Objective: To determine if different categories of erythrocyte sedimentation rate (ESR) elevation are associated with disease activity and/or damage in systemic lupus erythematosus (SLE).
Methods: We studied 2317 study visits in 553 SLE patients (> or = 4 American College of Rheumatology criteria, < or = 5 years' disease duration at enrollment) from a multiethnic (Hispanic, African American, and Caucasian) longitudinal study of outcome. A study visit was done every 6 months for the first year and annually thereafter. Erythrocyte sedimentation rate (ESR) was measured using the Westergren method; results were expressed in 4 categories: < 25 (normal), 25-50 (mild elevation), 51-75 (moderate elevation), and > 75 (marked elevation) mm/h. Anti-dsDNA antibodies were measured at enrollment with the Crithidia luciliae assay. Disease activity was assessed with the Systemic Lupus Activity Measure (SLAM) and the Physician's Global Assessment (PGA). Because ESR is one of the measures evaluated in the SLAM, it was excluded from the total SLAM score. Disease damage was assessed with the Systemic Lupus International Collaborating Clinics damage index (SDI). The relationship between the SLAM (total and PGA) and SDI scores (at baseline and for all visits) and anti-dsDNA antibodies (at enrollment) with ESR was examined by univariable and generalized estimating equation (GEE) regression analyses. Ethnicity, age, and sex were entered in all regression models.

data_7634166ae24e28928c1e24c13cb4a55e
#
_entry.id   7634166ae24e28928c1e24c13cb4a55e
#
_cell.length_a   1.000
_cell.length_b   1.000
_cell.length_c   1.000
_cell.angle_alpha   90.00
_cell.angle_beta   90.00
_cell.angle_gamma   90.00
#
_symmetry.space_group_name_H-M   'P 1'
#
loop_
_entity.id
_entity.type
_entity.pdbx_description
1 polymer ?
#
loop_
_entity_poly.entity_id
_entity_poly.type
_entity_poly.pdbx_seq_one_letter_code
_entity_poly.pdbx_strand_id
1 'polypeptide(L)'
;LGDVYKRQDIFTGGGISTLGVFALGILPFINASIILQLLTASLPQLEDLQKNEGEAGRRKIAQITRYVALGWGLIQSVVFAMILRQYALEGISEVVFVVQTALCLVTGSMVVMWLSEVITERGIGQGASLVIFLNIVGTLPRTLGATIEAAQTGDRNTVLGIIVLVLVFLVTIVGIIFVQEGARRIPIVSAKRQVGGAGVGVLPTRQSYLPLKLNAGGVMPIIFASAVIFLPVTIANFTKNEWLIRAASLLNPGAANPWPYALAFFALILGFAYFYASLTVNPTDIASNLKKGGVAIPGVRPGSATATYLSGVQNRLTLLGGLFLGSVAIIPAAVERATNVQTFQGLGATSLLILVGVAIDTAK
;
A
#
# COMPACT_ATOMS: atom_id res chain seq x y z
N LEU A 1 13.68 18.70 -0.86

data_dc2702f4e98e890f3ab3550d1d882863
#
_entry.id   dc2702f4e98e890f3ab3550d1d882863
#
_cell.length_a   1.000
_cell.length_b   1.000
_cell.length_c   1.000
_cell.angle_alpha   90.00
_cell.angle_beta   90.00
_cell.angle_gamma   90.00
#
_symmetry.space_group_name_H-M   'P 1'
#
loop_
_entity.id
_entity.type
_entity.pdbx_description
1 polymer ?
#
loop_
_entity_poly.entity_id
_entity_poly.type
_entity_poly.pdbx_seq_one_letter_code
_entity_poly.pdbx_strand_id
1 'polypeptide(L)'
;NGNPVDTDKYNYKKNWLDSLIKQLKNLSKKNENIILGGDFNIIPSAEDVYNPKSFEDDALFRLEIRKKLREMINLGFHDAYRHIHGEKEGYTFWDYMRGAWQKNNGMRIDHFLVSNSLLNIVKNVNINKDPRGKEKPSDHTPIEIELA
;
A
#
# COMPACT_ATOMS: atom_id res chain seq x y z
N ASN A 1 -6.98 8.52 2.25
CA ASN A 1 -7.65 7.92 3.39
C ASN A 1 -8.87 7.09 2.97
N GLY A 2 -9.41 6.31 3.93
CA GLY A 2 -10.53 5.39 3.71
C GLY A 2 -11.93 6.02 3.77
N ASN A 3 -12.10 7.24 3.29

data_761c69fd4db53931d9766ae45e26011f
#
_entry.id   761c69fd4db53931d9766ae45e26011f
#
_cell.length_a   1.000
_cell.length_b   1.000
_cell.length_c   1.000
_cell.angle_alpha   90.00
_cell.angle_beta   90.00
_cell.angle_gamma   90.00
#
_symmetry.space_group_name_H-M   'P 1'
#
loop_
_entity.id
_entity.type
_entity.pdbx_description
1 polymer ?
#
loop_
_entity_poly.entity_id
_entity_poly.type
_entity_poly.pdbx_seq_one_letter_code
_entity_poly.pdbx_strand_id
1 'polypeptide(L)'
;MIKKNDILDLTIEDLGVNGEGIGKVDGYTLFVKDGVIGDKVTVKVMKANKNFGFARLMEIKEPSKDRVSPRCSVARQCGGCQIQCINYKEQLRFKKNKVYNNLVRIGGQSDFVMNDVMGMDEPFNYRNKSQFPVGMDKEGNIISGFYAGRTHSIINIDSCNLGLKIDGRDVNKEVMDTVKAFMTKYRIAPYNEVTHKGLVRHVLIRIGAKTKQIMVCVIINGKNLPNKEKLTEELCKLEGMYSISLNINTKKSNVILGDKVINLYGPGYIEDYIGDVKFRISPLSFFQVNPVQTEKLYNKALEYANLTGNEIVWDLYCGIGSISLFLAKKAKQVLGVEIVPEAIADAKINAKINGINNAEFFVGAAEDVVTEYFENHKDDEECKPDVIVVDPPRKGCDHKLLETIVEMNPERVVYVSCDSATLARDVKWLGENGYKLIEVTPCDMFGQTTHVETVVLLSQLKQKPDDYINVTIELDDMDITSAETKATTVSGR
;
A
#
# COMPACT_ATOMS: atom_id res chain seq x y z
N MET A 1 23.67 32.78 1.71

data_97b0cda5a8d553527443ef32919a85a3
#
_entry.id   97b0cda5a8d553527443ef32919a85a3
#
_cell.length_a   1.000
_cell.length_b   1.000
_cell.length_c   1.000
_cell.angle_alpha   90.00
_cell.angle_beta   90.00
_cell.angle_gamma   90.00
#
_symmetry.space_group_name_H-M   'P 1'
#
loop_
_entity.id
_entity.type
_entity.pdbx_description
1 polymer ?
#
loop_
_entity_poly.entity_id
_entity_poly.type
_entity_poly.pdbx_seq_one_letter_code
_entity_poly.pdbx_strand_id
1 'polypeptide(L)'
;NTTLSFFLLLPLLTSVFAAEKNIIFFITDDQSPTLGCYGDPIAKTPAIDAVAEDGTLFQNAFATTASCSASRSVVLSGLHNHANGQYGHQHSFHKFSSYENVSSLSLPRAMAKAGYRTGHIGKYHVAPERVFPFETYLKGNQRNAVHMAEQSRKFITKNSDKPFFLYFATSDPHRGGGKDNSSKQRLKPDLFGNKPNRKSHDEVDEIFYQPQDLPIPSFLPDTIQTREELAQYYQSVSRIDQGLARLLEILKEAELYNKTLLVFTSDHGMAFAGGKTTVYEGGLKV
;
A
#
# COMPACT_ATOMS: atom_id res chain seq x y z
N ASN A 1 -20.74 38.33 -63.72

Results: The cohort consisted of 89.7% women with mean age 36.8 (SD 12.6) years and disease duration 4.6 (SD 3.2) years. GEE analyses showed that increasing levels of ESR and anti-dsDNA antibody positivity were independently associated with SLAM and PGA scores, at enrollment and for all visits. Overall, the associations of ESR with SLAM and PGA scores were stronger than for the presence of anti-dsDNA antibodies. At baseline, there was no relationship of ESR elevation or anti-dsDNA positivity with SDI scores. However, when all visits were studied, moderate and marked elevations of ESR were independently associated with SDI scores.
Conclusion: Mild, moderate, and marked ESR elevations are strongly associated with disease activity in SLE. Moderate and marked ESR elevations are also associated with damage accrual. These associations are stronger than those for the presence of anti-dsDNA antibodies. Our data suggest that ESR could be used to assess disease activity and predict organ/system damage in a relatively rapid and inexpensive manner in SLE.